I'm a beginner learning Haskell, and I'm trying to write a function that does the same thing as the following function (rmCharsRec) using foldr:

rmChar :: Char -> String -> String
rmChar char xs = filter (/=char) xs 

rmCharsRec :: String -> String -> String
rmCharsRec [] (y:ys) = (y:ys)
rmCharsRec (x:xs) (y:ys) = rmChar x (rmCharsRec xs (y:ys))

I'm not quite sure how can I make the infixed function in foldr check each Char in the second string.

Or am I going in the wrong direction here?

2 Answers 2


A foldr :: Foldable f => (a -> b -> b) -> b -> f a -> b function basically replaces the (:) function in the list with another function f.

We thus can replace x1 : ( x2 : … : [] ) with f x1 (f x2 … (f xn z) … ).

The base case is here thus the second list, and we use foldr to each time call rmChar for the given character and the result of folding the rest of the list.

rmCharsRec :: String -> String -> String
rmCharsRec xs ys = foldr rmChar ys xs

We here thus replace for example a list [x1, x2, x3, x4] with rmChar x1 (rmChar x2 (rmChar x3 (rmChar x4 ys))).

We can generalize the functions and make these point-free to:

rmChar :: Eq a => a -> [a] -> [a]
rmChar = filter . (/=)

rmCharsRec :: (Foldable f, Eq a) => f a -> [a] -> [a]
rmCharsRec = flip (foldr rmChar)
  • I suggest you start off by repairing the OP's bug to properly connect everything up.
    – dfeuer
    Oct 25, 2020 at 16:49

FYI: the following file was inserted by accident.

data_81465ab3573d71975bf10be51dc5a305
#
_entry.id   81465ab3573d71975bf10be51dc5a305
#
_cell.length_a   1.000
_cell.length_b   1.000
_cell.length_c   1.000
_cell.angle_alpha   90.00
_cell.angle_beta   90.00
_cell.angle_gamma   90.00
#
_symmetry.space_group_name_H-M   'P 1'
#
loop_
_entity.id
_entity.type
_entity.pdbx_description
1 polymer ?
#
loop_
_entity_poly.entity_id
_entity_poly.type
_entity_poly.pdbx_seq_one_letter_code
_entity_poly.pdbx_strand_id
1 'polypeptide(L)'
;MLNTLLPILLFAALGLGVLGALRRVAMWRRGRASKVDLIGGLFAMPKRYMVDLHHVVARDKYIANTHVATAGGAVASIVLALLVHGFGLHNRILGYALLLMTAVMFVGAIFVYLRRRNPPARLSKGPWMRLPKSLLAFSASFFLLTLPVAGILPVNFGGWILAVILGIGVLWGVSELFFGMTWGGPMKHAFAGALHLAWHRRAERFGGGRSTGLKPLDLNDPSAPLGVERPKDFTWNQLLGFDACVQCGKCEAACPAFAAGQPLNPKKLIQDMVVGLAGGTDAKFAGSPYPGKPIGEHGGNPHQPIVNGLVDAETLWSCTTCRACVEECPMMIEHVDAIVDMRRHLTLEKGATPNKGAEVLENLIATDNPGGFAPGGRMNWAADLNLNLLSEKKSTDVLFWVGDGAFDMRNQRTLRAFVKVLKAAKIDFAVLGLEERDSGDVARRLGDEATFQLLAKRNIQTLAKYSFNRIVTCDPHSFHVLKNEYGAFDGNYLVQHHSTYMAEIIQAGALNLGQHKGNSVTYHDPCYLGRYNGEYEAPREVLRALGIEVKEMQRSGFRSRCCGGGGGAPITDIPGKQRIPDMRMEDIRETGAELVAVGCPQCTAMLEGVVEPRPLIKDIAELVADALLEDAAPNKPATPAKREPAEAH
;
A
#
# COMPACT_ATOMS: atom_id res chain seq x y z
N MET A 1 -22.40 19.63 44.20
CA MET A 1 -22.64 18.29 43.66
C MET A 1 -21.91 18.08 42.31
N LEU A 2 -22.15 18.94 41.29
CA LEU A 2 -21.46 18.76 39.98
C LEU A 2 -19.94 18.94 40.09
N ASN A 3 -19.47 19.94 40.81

By using recursion, it is done this way.

rmCharsRec :: String -> String -> String
rmCharsRec [] str = str
rmCharsRec (x:xs) str = rmCharsRec xs (rmChar x str)
  • Can you add an explanation of why this is better than the original poster's code? You and I know, but they may not. Also, this doesn't actually answer the question, because it doesn't connect to foldr.
    – dfeuer
    Oct 25, 2020 at 16:52
  • @dfeuer why is it better? we end up with the chain of filters anyway in both cases? whether we remove the 1st arg's leftmost char first, or last, is no real difference AFAICT.
    – Will Ness
    Oct 25, 2020 at 19:55
  • @WillNess, the code in the question is buggy. Try compiling with -Wall.
    – dfeuer
    Oct 25, 2020 at 19:57
  • @dfeuer I see the superficial issue with the non-exhaustiveness, which is not pertinent to the essence of what the OP is doing, and is easily fixed. so I'm looking past that.
    – Will Ness
    Oct 25, 2020 at 20:00
  • @WillNess, that's all I meant.
    – dfeuer
    Oct 25, 2020 at 21:25

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